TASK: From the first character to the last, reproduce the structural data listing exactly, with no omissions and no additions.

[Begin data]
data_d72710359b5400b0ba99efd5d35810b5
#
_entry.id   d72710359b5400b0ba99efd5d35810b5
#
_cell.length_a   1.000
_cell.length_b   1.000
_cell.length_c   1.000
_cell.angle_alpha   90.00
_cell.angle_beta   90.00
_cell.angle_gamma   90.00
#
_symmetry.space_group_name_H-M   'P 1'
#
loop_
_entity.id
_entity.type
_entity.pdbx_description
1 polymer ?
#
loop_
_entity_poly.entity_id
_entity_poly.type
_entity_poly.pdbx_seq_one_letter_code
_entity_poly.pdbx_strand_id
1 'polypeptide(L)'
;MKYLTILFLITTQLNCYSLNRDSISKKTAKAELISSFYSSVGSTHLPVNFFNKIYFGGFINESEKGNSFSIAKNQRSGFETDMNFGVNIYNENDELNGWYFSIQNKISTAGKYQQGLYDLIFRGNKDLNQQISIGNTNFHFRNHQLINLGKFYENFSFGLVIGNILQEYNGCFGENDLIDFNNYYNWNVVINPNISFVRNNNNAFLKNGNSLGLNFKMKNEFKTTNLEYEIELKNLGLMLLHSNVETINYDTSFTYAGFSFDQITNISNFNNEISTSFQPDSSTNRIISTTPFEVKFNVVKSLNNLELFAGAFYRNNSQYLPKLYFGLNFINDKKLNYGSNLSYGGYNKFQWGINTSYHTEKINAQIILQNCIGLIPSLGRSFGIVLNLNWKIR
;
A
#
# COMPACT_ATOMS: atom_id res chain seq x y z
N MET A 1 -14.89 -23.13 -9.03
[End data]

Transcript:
data_d72710359b5400b0ba99efd5d35810b5
#
_entry.id   d72710359b5400b0ba99efd5d35810b5
#
_cell.length_a   1.000
_cell.length_b   1.000
_cell.length_c   1.000
_cell.angle_alpha   90.00
_cell.angle_beta   90.00
_cell.angle_gamma   90.00
#
_symmetry.space_group_name_H-M   'P 1'
#
loop_
_entity.id
_entity.type
_entity.pdbx_description
1 polymer ?
#
loop_
_entity_poly.entity_id
_entity_poly.type
_entity_poly.pdbx_seq_one_letter_code
_entity_poly.pdbx_strand_id
1 'polypeptide(L)'
;MKYLTILFLITTQLNCYSLNRDSISKKTAKAELISSFYSSVGSTHLPVNFFNKIYFGGFINESEKGNSFSIAKNQRSGFETDMNFGVNIYNENDELNGWYFSIQNKISTAGKYQQGLYDLIFRGNKDLNQQISIGNTNFHFRNHQLINLGKFYENFSFGLVIGNILQEYNGCFGENDLIDFNNYYNWNVVINPNISFVRNNNNAFLKNGNSLGLNFKMKNEFKTTNLEYEIELKNLGLMLLHSNVETINYDTSFTYAGFSFDQITNISNFNNEISTSFQPDSSTNRIISTTPFEVKFNVVKSLNNLELFAGAFYRNNSQYLPKLYFGLNFINDKKLNYGSNLSYGGYNKFQWGINTSYHTEKINAQIILQNCIGLIPSLGRSFGIVLNLNWKIR
;
A
#
# COMPACT_ATOMS: atom_id res chain seq x y z
N MET A 1 -14.89 -23.13 -9.03